Renewable Energy M&A Slows From 2021 Highs
After a banner year in 2021, renewable energy mergers and acquisitions appear to have slowed. Here are some of the trends leading today’s M&A landscape.
Here, we’ll profile some of the most notable trends dominating today’s environment for mergers and acquisitions in the renewable energy space.
Mergers and Acquisitions in 2021
Before unpacking the latest trends around renewables, let’s consider the broader context: Across most industries, global M&As reached an unprecedented high in 2021, thanks to low interest rates, easy access to capital and the post-COVID turnaround. Mega-deals remain historically high in 2022, but recent volatility sent global M&A volume plummeting by 26% in the second quarter, per data from PitchBook. Corporate merger announcements have also slowed.
A report from Boston-based consulting firm Bain found that energy transition deals—involving companies developing technologies for the global transition to renewables—accounted for about one-fifth of all energy sector deals over $1 billion last year. Bain predicted that in 2022, more companies would use deals to grow their environmental, social and governance (ESG) assets, build integrated value chains and invest in startups with disruptive technology.
Another report from Washington, D.C.-based advisory firm FTI Consulting found that the M&A landscape was led by established technologies such as utility-scale solar and distributed storage. The most prolific trend in 2021, though, was the increase in developer platform acquisitions by financial investors.
FTI also projected that the same forces that drove last year’s growth would continue into 2022, particularly in solar, wind and other energy production assets.
Solar Deals Down in First Half of 2022
According to a report from BMI Mergers & Acquisitions, M&A deals in the solar market fell 24% in the first half of 2022. That slowdown might not last for long, though, as deal activity remains in line with past trends and reflects previous uncertainty tied to pending legislation promising clean energy incentives and tax breaks.
Solar developers topped the list of acquirees in the first and second quarters of 2022, accounting for nearly 24% of all deals (up 8% from the same period last year). Meanwhile, manufacturers were the most active buyers, claiming 23.5% of M&A transactions (up 17% year-over-year).
A breakdown of solar acquirers and acquirees in the first half of 2022. Image used courtesy of BMI Mergers & Acquisitions
Despite the overall downturn, there were still some noteworthy deals through mid-2022: For example, solar roofing firm Harness Power acquired installation provider LarSun for $2.5 million, and large-scale solar developer Borrego sold its development business (including over 8.4 gigawatts of solar and 6.4 gigawatts of energy storage) to ECP.
Energy Storage and EV M&A Down
According to S&P Global Market Intelligence, global M&As of energy storage and EV companies plummeted to $7.7 billion as of August (down from $81.8 billion in 2021 and $31.4 billion in 2020). The electric vehicle market was hit particularly hard due to a sharp decline in special purpose acquisition company (SPAC) deals, which had been a major trend in 2021 as EE Power covered with players such as Solid Power and Navitas Semiconductor (both valued at over $1 billion).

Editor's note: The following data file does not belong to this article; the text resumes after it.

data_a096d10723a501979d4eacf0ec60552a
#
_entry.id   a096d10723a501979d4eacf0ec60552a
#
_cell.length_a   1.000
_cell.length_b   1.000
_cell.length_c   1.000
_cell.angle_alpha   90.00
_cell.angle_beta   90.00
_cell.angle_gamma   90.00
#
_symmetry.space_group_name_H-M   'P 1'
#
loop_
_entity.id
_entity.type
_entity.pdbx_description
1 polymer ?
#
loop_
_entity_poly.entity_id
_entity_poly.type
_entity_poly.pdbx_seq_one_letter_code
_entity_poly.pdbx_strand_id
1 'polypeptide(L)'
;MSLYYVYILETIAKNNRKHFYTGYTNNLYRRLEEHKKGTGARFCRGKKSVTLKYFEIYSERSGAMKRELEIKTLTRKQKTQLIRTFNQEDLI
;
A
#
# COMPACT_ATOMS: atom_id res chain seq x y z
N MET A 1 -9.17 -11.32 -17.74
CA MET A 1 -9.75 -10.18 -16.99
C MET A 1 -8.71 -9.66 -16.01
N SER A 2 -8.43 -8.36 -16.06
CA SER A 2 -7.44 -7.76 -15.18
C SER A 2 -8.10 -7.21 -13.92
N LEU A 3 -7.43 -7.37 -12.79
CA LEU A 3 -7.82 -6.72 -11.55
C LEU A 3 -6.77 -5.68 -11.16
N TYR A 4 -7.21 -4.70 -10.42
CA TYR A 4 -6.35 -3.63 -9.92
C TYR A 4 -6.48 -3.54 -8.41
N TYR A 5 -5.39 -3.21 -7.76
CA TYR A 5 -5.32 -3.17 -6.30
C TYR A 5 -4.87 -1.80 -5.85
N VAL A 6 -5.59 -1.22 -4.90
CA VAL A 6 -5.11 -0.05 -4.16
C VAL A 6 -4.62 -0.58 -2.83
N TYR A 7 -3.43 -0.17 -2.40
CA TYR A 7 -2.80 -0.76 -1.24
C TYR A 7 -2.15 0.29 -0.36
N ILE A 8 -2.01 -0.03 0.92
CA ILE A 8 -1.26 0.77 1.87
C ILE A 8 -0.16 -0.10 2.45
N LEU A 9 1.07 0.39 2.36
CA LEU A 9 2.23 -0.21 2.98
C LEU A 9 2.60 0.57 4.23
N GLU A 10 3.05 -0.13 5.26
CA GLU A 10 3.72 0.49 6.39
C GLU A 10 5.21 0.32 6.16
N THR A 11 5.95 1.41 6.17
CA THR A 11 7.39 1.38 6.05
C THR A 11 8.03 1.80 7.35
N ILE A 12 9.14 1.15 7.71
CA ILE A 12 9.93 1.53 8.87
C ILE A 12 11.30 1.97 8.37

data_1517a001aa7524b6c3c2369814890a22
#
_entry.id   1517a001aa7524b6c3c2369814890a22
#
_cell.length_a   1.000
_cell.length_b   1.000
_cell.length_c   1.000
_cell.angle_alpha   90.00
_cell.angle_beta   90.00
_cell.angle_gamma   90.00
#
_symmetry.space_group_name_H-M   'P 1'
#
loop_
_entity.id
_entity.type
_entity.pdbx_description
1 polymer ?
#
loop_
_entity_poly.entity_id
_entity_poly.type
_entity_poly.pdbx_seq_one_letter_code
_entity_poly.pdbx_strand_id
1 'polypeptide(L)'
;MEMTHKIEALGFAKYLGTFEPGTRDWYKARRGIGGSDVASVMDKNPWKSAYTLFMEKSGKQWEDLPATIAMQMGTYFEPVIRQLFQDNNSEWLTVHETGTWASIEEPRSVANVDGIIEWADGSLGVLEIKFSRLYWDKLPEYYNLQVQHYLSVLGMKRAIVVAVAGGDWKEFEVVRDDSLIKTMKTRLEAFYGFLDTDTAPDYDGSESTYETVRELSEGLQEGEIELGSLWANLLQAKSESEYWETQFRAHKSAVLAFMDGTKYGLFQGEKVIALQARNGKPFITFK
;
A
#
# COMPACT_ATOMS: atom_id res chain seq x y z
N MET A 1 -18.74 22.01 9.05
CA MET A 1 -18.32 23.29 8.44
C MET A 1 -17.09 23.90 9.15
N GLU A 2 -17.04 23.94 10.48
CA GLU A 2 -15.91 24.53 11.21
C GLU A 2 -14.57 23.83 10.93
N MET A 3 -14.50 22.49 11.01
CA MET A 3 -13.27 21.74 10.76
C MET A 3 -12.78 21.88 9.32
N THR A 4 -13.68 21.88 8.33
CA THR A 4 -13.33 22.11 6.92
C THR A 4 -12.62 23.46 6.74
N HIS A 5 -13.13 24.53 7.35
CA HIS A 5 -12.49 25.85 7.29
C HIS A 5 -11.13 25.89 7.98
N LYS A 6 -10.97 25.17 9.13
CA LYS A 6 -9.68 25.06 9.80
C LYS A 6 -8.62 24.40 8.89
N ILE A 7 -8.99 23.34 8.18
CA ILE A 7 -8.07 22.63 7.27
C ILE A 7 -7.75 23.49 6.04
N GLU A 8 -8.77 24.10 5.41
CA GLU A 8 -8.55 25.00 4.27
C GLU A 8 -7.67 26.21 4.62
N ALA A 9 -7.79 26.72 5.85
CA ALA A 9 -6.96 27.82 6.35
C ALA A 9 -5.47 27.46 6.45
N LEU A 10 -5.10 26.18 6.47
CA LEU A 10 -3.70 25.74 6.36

Mergers and acquisitions in the EV and energy storage space have plummeted in 2022. Image used courtesy of S&P Global Market Intelligence
Still, this year has seen some notable SPAC activity so far. One was a $288 million reverse merger between Novus Capital Corp II and grid-scale energy provider Energy Vault, with the latter going public on the New York Stock Exchange last February.
Another involved SES, a leader in high-performance lithium-metal rechargeable EV batteries that was acquired by Ivanhoe Capital Acquisition Corp in February. The deal would help build more partnerships with top automakers to expand SES’s li-metal battery supply. SES has joint development agreements with several major car brands, including General Motors, Hyundai and Honda. Combining hardware and software, the company offers products through three development tracks: A platform for new material development, engineering for large automotive cells and safety software to monitor battery health.
Oil and Gas Production M&A
Meanwhile, renewable energy’s counterparts in the oil and gas market are seeing high levels of dealmaking, according to PitchBook, primarily due to industry consolidation and cash from high energy prices. Many are using M&As to expand their renewable assets and production capacity.
Aiming to broaden its U.S. footprint, French oil giant TotalEnergies acquired SunPower Corp.’s commercial and industrial solutions unit in February for $250 million. The deal will help TotalEnergies add over 100 megawatts of capacity per year, assisting with its target of adding 4 gigawatts of solar by 2025.
In June, oil giant Chevron acquired Iowa-based biofuel producer Renewable Energy Group for $3.15 billion in a bid to transition the company into one of the leading renewable fuels providers in the U.S. Chevron said the deal would help expand its renewable fuels business and reach its target of 100,000 barrels per day of renewable fuels production capacity by 2030. The company said combining Renewable Energy Group’s feedstock capabilities with its fuel distribution network would help it become a leader in alternative fuels.
Featured image used courtesy of Adobe Stock